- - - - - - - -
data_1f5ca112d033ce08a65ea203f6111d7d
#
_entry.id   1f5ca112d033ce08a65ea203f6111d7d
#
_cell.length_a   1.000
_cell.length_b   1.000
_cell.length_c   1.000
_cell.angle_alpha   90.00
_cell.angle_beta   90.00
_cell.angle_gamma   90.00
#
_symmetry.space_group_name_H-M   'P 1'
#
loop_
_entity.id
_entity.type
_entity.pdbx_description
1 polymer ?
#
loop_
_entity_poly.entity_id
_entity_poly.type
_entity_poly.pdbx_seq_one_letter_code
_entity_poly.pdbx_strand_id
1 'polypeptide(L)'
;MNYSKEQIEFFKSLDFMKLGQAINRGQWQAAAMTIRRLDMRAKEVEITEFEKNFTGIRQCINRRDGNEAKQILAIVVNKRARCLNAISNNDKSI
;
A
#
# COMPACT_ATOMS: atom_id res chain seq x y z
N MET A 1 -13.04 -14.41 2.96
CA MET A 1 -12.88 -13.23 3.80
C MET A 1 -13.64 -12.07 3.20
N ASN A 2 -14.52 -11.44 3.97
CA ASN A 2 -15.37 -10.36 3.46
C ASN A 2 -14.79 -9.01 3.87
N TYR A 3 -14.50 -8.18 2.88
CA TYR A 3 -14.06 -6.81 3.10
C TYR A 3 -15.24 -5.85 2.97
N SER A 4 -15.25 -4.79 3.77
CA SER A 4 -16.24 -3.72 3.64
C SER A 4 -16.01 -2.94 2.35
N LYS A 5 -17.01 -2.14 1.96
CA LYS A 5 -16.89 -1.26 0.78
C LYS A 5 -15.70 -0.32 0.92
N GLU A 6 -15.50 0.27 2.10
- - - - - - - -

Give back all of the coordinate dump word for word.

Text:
data_1f5ca112d033ce08a65ea203f6111d7d
#
_entry.id   1f5ca112d033ce08a65ea203f6111d7d
#
_cell.length_a   1.000
_cell.length_b   1.000
_cell.length_c   1.000
_cell.angle_alpha   90.00
_cell.angle_beta   90.00
_cell.angle_gamma   90.00
#
_symmetry.space_group_name_H-M   'P 1'
#
loop_
_entity.id
_entity.type
_entity.pdbx_description
1 polymer ?
#
loop_
_entity_poly.entity_id
_entity_poly.type
_entity_poly.pdbx_seq_one_letter_code
_entity_poly.pdbx_strand_id
1 'polypeptide(L)'
;MNYSKEQIEFFKSLDFMKLGQAINRGQWQAAAMTIRRLDMRAKEVEITEFEKNFTGIRQCINRRDGNEAKQILAIVVNKRARCLNAISNNDKSI
;
A
#
# COMPACT_ATOMS: atom_id res chain seq x y z
N MET A 1 -13.04 -14.41 2.96
CA MET A 1 -12.88 -13.23 3.80
C MET A 1 -13.64 -12.07 3.20
N ASN A 2 -14.52 -11.44 3.97
CA ASN A 2 -15.37 -10.36 3.46
C ASN A 2 -14.79 -9.01 3.87
N TYR A 3 -14.50 -8.18 2.88
CA TYR A 3 -14.06 -6.81 3.10
C TYR A 3 -15.24 -5.85 2.97
N SER A 4 -15.25 -4.79 3.77
CA SER A 4 -16.24 -3.72 3.64
C SER A 4 -16.01 -2.94 2.35
N LYS A 5 -17.01 -2.14 1.96
CA LYS A 5 -16.89 -1.26 0.78
C LYS A 5 -15.70 -0.32 0.92
N GLU A 6 -15.50 0.27 2.10